Shropshire Community Health NHS Trust has gone out to tender for an electronic patient record system worth up to £3m.

The trust is using a variety of patient administration systems, including CSC’s iPM, which it received under NPfIT. It also uses SEMA Helix PAS for its community hospitals and several smaller systems for specialist services.

Shropshire is now looking to procure a full EPR in a five year contract worth up to £3m.

The trust’s head of informatics, Andrew Crookes, told EHI that it wants to create a “holistic view” of patients throughout its clinical services with the ability to record and share clinical records created at the point of contact.

“This will enable the trust to share appropriate clinical information with partner organisations, which will contribute to the best possible patient care and most effective use of resources,” he said.

The tender says Shropshire is looking for a full EPR, including a patient administration system, document management, voice recognition and a nursing information system.

“The solution must be capable of supporting the delivery of care across multiple care settings including integration and interoperability with existing and future trust systems,” it says.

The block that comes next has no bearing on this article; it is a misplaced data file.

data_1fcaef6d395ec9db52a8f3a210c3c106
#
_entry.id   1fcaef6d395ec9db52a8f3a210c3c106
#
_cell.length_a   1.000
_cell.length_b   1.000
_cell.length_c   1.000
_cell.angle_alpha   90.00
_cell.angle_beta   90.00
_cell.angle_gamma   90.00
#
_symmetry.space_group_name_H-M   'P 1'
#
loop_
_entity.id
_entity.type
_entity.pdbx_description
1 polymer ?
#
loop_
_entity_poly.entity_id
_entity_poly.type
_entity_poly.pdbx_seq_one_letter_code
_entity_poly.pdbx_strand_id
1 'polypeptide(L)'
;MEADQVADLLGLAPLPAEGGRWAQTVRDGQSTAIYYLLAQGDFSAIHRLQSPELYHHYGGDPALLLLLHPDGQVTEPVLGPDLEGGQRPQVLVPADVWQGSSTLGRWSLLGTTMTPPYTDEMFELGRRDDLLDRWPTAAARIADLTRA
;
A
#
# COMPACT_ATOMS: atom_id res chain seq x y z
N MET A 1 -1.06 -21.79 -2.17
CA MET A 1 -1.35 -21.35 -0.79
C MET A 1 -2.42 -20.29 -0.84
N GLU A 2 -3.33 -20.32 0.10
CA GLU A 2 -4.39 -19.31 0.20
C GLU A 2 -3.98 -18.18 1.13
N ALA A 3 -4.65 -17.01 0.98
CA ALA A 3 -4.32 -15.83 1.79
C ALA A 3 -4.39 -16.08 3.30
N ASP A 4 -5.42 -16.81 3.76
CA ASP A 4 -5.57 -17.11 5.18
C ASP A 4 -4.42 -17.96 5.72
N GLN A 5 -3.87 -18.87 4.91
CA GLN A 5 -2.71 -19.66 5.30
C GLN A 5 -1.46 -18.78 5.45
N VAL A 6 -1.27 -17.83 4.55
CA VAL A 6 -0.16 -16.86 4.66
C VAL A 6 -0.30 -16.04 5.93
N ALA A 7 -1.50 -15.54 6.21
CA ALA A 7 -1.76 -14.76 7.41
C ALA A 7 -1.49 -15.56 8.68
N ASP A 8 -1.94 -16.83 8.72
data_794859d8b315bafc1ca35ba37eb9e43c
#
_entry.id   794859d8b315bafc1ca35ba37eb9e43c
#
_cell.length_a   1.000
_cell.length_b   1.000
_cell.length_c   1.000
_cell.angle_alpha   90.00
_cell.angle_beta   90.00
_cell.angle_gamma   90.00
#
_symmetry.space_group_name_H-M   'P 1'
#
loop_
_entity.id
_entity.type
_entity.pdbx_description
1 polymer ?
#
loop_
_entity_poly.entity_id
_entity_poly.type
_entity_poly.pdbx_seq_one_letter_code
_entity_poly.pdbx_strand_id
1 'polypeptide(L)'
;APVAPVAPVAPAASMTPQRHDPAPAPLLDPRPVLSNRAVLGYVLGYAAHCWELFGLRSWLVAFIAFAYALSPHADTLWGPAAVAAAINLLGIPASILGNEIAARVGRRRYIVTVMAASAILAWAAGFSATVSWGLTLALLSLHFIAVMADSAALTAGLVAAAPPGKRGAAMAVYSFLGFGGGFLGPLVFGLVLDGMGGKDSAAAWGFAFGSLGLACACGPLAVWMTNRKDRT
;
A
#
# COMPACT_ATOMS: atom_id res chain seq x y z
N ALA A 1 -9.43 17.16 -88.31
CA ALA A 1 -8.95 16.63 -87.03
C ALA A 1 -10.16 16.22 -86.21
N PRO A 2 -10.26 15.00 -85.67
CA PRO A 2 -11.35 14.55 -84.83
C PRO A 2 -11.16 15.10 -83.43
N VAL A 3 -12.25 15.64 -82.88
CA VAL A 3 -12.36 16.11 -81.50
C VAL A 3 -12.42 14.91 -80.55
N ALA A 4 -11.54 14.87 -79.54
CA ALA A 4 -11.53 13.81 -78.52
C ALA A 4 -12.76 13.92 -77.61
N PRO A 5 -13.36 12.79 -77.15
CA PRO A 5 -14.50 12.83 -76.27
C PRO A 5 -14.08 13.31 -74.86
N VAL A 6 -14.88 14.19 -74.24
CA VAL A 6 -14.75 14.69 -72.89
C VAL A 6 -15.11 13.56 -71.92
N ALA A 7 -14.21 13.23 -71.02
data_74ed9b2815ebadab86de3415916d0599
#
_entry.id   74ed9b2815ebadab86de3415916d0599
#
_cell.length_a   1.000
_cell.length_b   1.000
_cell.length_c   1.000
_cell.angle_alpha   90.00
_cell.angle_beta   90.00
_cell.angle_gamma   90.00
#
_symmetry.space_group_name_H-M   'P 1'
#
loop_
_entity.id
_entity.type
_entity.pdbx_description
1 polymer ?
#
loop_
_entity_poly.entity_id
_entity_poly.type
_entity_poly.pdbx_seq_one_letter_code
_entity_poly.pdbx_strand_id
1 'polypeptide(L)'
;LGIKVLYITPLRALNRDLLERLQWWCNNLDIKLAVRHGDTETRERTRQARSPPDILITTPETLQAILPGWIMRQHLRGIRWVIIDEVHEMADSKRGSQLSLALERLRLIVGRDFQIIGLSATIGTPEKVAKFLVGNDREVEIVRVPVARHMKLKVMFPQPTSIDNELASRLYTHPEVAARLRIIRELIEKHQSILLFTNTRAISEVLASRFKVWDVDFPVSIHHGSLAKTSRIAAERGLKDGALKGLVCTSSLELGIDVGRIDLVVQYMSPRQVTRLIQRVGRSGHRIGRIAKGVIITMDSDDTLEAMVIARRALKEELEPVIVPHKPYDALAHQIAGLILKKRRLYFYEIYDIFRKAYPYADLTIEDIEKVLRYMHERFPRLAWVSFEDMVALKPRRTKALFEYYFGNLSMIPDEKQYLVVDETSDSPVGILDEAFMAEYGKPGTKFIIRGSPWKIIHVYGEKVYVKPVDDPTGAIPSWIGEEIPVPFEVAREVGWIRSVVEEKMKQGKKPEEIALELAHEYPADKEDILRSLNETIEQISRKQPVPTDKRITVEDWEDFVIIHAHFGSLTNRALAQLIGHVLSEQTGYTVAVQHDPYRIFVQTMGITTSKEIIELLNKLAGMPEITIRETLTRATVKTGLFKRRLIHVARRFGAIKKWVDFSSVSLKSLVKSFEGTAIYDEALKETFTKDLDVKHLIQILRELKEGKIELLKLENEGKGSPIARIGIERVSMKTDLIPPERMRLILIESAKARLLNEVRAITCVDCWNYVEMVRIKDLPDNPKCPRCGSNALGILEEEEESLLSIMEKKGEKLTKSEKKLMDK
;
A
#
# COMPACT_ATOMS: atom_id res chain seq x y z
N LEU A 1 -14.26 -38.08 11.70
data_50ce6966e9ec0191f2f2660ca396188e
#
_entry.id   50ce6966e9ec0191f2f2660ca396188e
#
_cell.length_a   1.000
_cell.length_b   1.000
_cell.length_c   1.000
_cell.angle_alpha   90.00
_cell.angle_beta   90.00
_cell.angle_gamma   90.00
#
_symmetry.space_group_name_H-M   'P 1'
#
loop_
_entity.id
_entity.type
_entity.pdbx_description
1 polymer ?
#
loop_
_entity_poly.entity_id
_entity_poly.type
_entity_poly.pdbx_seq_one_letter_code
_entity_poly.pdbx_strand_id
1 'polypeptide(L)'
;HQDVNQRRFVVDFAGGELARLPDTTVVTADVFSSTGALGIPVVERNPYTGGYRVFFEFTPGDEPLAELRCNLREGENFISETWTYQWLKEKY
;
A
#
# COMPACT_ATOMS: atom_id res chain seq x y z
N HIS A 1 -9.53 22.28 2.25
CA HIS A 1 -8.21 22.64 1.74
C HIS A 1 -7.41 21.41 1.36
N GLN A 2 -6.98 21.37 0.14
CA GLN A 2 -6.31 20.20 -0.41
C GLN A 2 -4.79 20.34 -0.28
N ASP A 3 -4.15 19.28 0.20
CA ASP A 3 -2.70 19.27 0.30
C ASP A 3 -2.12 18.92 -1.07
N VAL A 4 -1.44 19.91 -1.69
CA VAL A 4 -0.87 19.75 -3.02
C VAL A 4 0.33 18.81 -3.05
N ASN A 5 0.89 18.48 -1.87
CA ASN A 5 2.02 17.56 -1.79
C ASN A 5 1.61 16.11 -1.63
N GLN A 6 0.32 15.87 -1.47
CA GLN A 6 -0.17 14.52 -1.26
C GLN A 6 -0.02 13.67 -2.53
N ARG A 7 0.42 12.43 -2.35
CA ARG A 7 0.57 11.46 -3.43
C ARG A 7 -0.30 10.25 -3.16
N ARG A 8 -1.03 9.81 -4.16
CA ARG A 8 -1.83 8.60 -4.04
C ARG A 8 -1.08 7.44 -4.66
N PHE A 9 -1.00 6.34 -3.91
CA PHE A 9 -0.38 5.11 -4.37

The community trust, which was formed in 2011 from a merger of the provider arms of two primary care trusts, also wants a system which will support patient access to records.

Crookes added that the trust’s current IT systems do not support mobile working and it requires a mobile disconnected working functionality in the new EPR.

“Primarily because of the poor mobile telecommunications infrastructure in rural areas of the UK like Shropshire; the nurses and therapists working in people’s homes need to be able to record the relevant information, store it on a mobile device and then have it automatically update and synchronise with the EPR once the member of staff has a mobile signal or is at a location where we have provided appropriate facilities,” he said.

“By using this type of mobile connectivity we can reduce our revenue costs without any detrimental impact on the services we provide to patients.”

Shropshire will invite bidders to a competitive dialogue with a minimum of three bidders and requests to tender are due by 30 August.

The initial contract will be for five years plus with an option to extend for another two years on a year by year basis.

Crookes said the trust hoped to award a contract by May 2014 and begin the implementation process in June 2014.

“We are allowing a maximum of 21 months (March 2016) for the project implementation,” he said.